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Automakers Scramble As Russia’s Economy Melts down

GM, Audi, JLR temporarily abandon market, Nissan limits sales.

by on Dec.19, 2014

GM is one of several makers to cut off shipments to dealers like Moscow's Major, while others are sharply rising prices as the ruble collapses.

What seemed like a dream market just a few years ago has now turned into a nightmare, the Russian economic meltdown sending automakers from around the world into a scramble.

With economic sanctions already taking a serious toll, this past week’s collapse of the ruble has led General Motors, Audi and Jaguar Land Rover to temporarily halt sales in the heart of the former Soviet Union. Nissan, meanwhile, has decided to limit sales of some models and raise prices on others.

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“When the ruble sinks it’s a bloodbath for everybody,” said Carlos Ghosn, CEO of the Renault-Nissan Alliance., which is the biggest maker in Russia along with its local partner Avtovaz. “It’s red ink, people are losing money, all car manufacturers are losing money.”


Russia Ready to Retaliate – and Automakers Could Take a Big Hit

One unexpected winner could emerge.

by on Aug.19, 2014

A worker on the AvtoVAZ assembly line in Togliatti, Russia, a plant now run by Renault-Nissan.

Slammed by sanction for its role in the Ukranian revolt, Russia is warning it may tighten retaliatory sanctions against the West by banning automotive imports.

The crisis in the Ukraine has made stock traders around the world nervous, leading to some major swings in key indexes and raising fears about the overall strength of the European economy, which is just beginning to recover from a steep recession.

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But retaliating against Western automakers could have unforeseen consequences for Russia itself as it struggles to build momentum for its own economy. Car sales in the heart of the former Soviet Union also slumped badly along with the rest of Europe.


Russian Auto Market Holds Too Much Promise to Ignore

by on Apr.17, 2014

The Datsun on-DO is the brand's first offering in Russia. It is a four-door, five-seat family sedan.

Despite the air of perpetual crisis that hangs over the country, Russia is too simply too large and too important a market for carmakers to ignore, experts said during a conference on “Understanding Russia’s Current and Future Automotive Industry” at the University of Michigan.

“The Russian market is going to be larger than Germany,” said John Branch, a professor at the University of Michigan Ross School of Business told a conference sponsored by U-M’s Transportation Research Institute this week.

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Automakers, particularly those with global ambitions, simply can’t afford to ignore the Russian market despite its volatile nature, added Branch, who noted the structure of the Russian auto industry is in flux as the demand for imports increases despite barriers imposed by the Russian government. (more…)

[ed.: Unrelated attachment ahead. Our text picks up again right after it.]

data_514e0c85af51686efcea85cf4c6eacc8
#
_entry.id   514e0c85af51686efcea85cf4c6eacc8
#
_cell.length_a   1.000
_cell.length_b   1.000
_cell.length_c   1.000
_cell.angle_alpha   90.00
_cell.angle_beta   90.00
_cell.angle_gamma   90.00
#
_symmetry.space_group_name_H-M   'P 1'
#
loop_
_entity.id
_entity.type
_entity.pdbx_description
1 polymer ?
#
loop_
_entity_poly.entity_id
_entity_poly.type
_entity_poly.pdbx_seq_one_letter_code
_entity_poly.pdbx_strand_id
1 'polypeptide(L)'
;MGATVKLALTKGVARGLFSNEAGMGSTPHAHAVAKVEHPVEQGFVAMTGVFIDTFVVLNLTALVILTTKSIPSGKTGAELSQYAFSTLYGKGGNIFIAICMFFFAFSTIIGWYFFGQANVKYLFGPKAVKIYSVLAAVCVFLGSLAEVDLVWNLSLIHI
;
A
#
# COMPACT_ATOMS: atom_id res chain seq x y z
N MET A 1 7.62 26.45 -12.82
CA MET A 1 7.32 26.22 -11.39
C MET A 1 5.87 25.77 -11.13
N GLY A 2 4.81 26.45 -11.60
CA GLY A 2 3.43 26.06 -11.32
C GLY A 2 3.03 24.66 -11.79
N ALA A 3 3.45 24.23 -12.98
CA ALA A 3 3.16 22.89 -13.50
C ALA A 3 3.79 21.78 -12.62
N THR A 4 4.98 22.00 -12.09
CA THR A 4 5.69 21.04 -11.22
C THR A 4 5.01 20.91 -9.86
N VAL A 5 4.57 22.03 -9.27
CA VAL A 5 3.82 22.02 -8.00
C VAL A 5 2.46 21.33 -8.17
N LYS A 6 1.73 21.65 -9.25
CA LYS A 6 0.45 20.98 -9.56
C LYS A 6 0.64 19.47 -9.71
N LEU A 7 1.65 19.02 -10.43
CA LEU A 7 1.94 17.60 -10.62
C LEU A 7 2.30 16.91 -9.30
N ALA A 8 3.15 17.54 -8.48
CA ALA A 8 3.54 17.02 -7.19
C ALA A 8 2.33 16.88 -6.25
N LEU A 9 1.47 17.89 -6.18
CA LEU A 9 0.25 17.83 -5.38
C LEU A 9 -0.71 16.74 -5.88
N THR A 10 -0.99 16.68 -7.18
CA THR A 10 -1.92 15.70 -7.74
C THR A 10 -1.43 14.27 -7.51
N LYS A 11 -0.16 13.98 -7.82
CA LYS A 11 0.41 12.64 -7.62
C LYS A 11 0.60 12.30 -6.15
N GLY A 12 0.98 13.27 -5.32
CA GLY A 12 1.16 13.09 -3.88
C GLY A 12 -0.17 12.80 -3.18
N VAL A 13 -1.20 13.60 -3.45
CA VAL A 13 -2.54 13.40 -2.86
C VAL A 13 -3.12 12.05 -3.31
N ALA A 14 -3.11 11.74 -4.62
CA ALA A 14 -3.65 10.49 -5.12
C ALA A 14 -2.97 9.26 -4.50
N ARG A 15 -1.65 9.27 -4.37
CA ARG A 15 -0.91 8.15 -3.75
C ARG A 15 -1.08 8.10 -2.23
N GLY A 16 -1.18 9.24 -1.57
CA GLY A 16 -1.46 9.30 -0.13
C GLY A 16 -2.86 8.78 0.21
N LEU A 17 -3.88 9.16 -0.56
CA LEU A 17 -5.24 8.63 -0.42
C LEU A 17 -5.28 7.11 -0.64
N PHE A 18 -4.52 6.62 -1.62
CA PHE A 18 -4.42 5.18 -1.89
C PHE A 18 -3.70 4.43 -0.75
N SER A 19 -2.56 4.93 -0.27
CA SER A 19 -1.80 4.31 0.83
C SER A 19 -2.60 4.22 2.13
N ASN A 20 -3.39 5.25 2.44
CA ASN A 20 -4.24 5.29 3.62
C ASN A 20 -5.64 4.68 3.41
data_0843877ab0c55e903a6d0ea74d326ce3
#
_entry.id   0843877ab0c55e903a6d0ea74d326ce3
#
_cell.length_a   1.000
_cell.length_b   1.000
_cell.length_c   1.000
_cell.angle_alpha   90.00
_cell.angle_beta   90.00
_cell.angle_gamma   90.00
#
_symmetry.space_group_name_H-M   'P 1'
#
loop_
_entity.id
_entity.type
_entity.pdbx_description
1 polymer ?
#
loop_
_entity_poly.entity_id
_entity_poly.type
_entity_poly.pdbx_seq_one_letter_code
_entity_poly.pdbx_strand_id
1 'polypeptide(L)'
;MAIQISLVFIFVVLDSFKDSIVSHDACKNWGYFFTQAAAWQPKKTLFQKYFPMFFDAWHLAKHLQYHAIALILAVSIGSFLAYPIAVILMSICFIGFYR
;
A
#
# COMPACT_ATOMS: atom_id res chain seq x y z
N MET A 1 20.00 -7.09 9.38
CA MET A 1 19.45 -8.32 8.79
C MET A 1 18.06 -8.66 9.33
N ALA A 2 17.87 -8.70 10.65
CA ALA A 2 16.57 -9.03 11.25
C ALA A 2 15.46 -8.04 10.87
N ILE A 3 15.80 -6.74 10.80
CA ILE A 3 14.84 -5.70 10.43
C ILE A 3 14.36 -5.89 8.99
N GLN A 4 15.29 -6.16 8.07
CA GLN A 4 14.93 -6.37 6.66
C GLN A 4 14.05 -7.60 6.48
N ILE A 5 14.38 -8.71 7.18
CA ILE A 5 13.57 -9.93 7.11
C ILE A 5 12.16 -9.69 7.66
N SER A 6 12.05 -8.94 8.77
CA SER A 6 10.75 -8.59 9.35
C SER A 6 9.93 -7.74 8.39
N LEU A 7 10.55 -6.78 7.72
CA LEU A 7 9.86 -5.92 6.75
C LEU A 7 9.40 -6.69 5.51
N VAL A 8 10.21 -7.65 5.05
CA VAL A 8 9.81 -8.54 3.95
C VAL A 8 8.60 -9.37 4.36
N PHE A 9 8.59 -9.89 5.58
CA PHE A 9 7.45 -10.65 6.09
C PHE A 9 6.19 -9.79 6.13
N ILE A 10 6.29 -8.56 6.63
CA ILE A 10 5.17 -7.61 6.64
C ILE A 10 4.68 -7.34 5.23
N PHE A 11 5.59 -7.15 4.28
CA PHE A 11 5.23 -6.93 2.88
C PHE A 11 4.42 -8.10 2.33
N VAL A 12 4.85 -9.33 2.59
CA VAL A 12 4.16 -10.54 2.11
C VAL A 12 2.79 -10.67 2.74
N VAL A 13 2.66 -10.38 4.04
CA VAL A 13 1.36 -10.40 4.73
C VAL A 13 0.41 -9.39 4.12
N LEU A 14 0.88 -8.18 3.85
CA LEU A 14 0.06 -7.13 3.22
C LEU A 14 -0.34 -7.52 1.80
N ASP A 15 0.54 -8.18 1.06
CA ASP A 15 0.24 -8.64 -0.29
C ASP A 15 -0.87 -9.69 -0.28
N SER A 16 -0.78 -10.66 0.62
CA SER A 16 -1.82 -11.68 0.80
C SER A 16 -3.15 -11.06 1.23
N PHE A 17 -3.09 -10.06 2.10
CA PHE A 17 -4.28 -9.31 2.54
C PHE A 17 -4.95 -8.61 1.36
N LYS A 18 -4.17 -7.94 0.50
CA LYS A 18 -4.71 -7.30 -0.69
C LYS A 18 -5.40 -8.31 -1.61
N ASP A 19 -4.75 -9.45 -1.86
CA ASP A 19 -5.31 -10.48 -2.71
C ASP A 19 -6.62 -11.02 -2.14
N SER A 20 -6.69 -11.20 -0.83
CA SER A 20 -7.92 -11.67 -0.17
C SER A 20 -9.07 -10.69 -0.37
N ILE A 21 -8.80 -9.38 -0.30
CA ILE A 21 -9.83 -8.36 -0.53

Russian Auto Industry Could Be Hurt by Ukraine Crisis

Ford cuts jobs, production..

by on Apr.04, 2014

Workers on the line at the Ford plant in St. Petersburg, where 700 jobs are being cut.

The temperature might finally be warming up after the frigid Russian winter, but the country’s auto industry is suddenly feeling a big chill.

Russia has been the target of increasing sanctions in the wake of its disputed annexation of Ukraine’s Crimean Peninsula and the threat that Russian President Vladimir Putin might send troops into the neighboring country in an expanded land grab.  That has led to a flood of capital leaving the country and signs that the crisis could strike hard the Russian economy.

The crisis is causing “uncertainty in the marketplace,” warns consulting firm Accenture.

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Ford sent a chilling signal this week when it announced plans to trim 950 jobs at its two Russian plants, including 700 full-timers at its primary facility in St. Petersburg – almost one in five of its employees in the country. The maker is blaming an already weak economy, as well as the weak Russian ruble, but observers warn that this could be just the first sign of a serious setback for the country’s auto industry – especially if the Ukrainian crisis drags on, or rose, escalates.


General Motors and Ford want American suppliers to follow them into Russia.

GM planning $1 billion investment in old Soviet heartland.

by on Jan.25, 2012

Cars move along Ford's assembly line in St. Petersburg.

General Motors is planning to invest more than $1 billion in Russia over the next five years, said James Bovenzi, managing director of GM Russia and CIS, and it expects production, including production by its joint venture partners, to double from 232,000 units in 2010 to more than 520,000 units in 2015.

But the maker doesn’t want to do it alone.  GM wants its traditional supply network to follow along.  And so do Ford, which sees significant growth potential of its own in Russia.

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“The reason we are there is we see opportunity,” Bovenzi said during a dinner meeting arranged by the U.S.-Russia Business Council to encourage American automotive suppliers to consider investments in Russia.

“There is a lot of pent-up demand in Russia” he noted. “The average vehicle is more than 10 years old.  The middle class is growing and nine of the 10 best-selling cars in Russia are foreign brands,” noted Bovenzi, adding GM’s Chevrolet brand was a top seller.